None of us were expecting miracles with the announcement that Maroon 5 singer Adam Levine would be hosting Saturday Night Live, which is probably a good thing. Inflated expectations would have led only to disappointment, as this week was yet another stumble in what has been a frustrating season for the show.
Though he had appeared in a few sketches in the past -- most notably a Digital Short in which he only had to sing -- I'm not sure why anyone thought that Levine would prove to be a comedic powerhouse as host. He wasn't. While he wasn't a disaster, he just wasn't very funny. It wasn't entirely his fault, of course; there was really only one sketch (a talk show hosted by two gay men, one of whom was played by Levine) in which he even played a character. In most of the sketches, he actually played himself or a version of himself, which is the sort of thing usually reserved for when athletes host the show. It's clear that everyone involved was hoping to make another discovery along the lines of Justin Timberlake, who somehow has ended up being one of the best recurring guest hosts of the last 10 years, but Levine was not that. He was not even close. Timberlake succeeds because he elevates every sketch he's in. Levine only managed to not mess things up too badly.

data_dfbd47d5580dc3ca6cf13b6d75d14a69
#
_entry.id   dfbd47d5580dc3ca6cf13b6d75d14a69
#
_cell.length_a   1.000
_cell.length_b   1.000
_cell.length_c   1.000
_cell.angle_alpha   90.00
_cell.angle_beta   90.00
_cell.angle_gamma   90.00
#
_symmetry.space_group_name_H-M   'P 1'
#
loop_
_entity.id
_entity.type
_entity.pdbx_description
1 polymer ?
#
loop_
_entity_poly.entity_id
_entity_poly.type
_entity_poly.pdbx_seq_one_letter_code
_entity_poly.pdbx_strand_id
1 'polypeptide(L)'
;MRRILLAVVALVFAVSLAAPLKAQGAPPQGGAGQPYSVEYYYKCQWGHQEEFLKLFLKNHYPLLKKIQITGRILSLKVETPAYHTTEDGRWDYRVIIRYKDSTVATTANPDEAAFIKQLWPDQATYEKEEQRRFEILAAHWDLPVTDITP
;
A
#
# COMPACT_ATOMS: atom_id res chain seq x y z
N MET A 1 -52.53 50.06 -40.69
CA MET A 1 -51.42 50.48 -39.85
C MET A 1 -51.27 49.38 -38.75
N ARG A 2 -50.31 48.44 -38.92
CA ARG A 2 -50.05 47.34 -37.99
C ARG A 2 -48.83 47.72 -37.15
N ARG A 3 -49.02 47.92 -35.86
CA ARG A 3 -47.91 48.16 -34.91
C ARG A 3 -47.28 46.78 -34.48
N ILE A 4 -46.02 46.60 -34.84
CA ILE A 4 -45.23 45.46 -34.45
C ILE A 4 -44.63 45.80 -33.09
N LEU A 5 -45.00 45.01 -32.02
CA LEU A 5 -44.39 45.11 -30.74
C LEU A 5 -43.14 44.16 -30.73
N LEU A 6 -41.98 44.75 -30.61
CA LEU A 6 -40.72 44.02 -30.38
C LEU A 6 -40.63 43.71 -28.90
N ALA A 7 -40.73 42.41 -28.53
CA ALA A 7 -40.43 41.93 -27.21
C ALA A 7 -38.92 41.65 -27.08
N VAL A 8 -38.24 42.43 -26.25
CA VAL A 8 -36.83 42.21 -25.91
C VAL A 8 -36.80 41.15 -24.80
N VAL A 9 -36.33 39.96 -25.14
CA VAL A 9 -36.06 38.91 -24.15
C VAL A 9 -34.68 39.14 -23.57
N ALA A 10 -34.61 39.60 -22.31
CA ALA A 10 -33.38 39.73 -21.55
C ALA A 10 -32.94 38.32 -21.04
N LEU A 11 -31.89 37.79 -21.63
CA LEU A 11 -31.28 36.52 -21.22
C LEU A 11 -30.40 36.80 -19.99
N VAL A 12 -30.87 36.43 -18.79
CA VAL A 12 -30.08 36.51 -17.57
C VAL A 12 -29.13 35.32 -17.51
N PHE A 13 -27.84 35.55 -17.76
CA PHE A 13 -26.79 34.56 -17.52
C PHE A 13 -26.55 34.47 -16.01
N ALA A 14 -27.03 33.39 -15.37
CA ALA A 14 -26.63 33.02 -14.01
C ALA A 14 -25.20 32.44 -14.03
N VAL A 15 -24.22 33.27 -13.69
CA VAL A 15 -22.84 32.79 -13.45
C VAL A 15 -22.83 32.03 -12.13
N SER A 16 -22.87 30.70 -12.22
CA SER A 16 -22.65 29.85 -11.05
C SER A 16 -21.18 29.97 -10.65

This was an episode populated mostly by lame sketches, though even the worst among them (with the exception of a bad taped piece about Joe Biden) had at least one or two decent jokes within. The pre-taped sketches -- including the long-awaited return of The Lonely Island and an inspired Digital Short -- provided the night's best moments. Obviously, Saturday Night Live is never going to abandon its "live" component completely, but weeks like this one make a case for doing so.
(Read the full SNL Adam Levine recap)
Photo courtesy NBC